Booz Allen Commercial delivers advanced cyber defenses to the Fortune 500 and Global 2000. We are technical practitioners and cyber-focused management consultants with unparalleled experience – we know how cyber-attacks happen and how to defend against them.
Our strategy and technology consultants have empowered our international clients with the knowledge and experience they need to build their own local resources and capabilities.
In facing challenges of modernization, our Middle East and North Africa clients have complex requirements that benefit from our proven experience in guiding major programs and projects for governments and private-sector organizations. The services we offer in UAE, Qatar, Egypt, Turkey, Kuwait, Morocco, Jordan, and other regional countries build on our consulting legacy.
Our clients call upon us to work on their hardest problems—delivering effective health care, protecting warfighters and their families, keeping our national infrastructure secure, bringing into focus the traditional boundaries between consumer products and manufacturing as those boundaries blur.
Booz Allen was founded on the notion that we could help companies succeed by bringing them expert, candid advice and an outside perspective on their business. The analysis and perspective generated by that talent can be found in the case studies and thought leadership produced by our people.
Learn more about Booz Allen's diverse culture and environment of inclusion that fosters respect and opportunity for all employees.
We've come a long way delivering innovative solutions. But our next chapter is still being written.
Our 22,600 engineers, scientists, software developers, technologists, and consultants live to solve problems that matter. We’re proud of the diversity throughout our organization, from our most junior ranks to our board of directors and leadership team.
Booz Allen takes pride in a culture that encourages and rewards the many dimensions of leadership—innovative thinking, active collaboration, and personal service. We’re particularly proud of the diversity of our Leadership Team and Board of Directors, among the most diverse in corporate America today.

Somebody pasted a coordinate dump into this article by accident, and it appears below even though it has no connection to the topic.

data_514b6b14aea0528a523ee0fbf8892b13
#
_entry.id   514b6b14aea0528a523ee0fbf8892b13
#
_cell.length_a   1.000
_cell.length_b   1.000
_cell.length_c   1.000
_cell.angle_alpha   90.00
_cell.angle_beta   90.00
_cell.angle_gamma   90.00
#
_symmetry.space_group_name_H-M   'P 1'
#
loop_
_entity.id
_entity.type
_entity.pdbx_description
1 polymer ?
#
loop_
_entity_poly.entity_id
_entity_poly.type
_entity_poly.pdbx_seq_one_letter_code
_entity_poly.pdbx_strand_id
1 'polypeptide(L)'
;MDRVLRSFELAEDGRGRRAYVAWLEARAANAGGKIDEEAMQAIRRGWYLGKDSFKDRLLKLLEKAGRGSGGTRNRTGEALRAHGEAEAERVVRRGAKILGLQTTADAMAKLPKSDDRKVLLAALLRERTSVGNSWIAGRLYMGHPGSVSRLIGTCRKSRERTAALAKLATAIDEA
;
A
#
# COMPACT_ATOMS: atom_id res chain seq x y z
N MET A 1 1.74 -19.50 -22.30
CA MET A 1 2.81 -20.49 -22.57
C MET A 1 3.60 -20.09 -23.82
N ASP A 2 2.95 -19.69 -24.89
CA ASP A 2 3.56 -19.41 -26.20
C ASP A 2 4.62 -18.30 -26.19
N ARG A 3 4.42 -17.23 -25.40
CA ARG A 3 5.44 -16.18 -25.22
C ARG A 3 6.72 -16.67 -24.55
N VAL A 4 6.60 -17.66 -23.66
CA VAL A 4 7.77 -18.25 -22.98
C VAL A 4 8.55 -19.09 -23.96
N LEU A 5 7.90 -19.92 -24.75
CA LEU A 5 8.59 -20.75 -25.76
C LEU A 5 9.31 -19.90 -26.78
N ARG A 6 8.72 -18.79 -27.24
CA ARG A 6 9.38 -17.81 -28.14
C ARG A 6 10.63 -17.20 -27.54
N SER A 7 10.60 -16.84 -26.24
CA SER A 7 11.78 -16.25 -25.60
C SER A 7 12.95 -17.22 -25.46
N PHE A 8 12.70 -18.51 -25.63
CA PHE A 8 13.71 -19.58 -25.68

As an advocate, ally, and father, Booz Allen’s Terry McBride is focused on making a difference. You can find him speaking up for his transgender daughter at her elementary school, protecting identities by helping thwart fraud at the U.S. Postal Service, or playing his banjo to inspire people.
Terry, a technology wizard who helps his government clients understand potential threats, passionately supports the Gay-Straight Alliance (GSA) at his daughter Eli’s school, ensuring the club has funds, supplies, and snacks. Last year GLSEN, a national advocacy group for LGBTQ+ youth in schools, recognized the club with “GSA of the Year.” Terry and his family, who live in the Baltimore area, helped as many kids as possible attend the award ceremony in New York City, providing planning, financial, and chaperone support. It’s the family’s mission to create an affirming culture in the school and surrounding community.
Terry wasn’t always so outspoken. “I grew up in rural Arizona where my family raised animals for the county fair. I used technology as an outlet. I asked for broken computers just to fix them and I programmed my own video games.”
After college, he forced himself out of his shell when he accepted a job teaching at-risk youth in San Francisco.
“I was, and still am, a natural born introvert,” explains Terry. “I continue to work at balancing that every day. Watching my 8-year-old daughter be so confident and outspoken ignited my courage to actively make the world a better place. In fact, I was attracted to Booz Allen for the opportunity to interact with people and technology.”
One of the things Terry loves about Booz Allen is the sense of belonging. “When I told my Booz Allen team about Eli, there was an outpouring of support. By bringing my whole self to work, I feel welcomed and empowered. My involvement in the LGBTQ+ community is encouraged and fits nicely into Booz Allen’s values.”
Terry also teamed up with his wife to create local parent support groups—and together they recently marched in Baltimore’s Pride parade. “ The NPR station did a story on Eli for her advocacy and educational work with the schools. Once that went live, many local families and individuals reached out with shared experiences—multiplying the support we can give and receive,” says Terry. “I’m proud to be part of a community supporting kids in being themselves and creating a more tolerant world. We’re changing the world by expanding our understanding of identity.”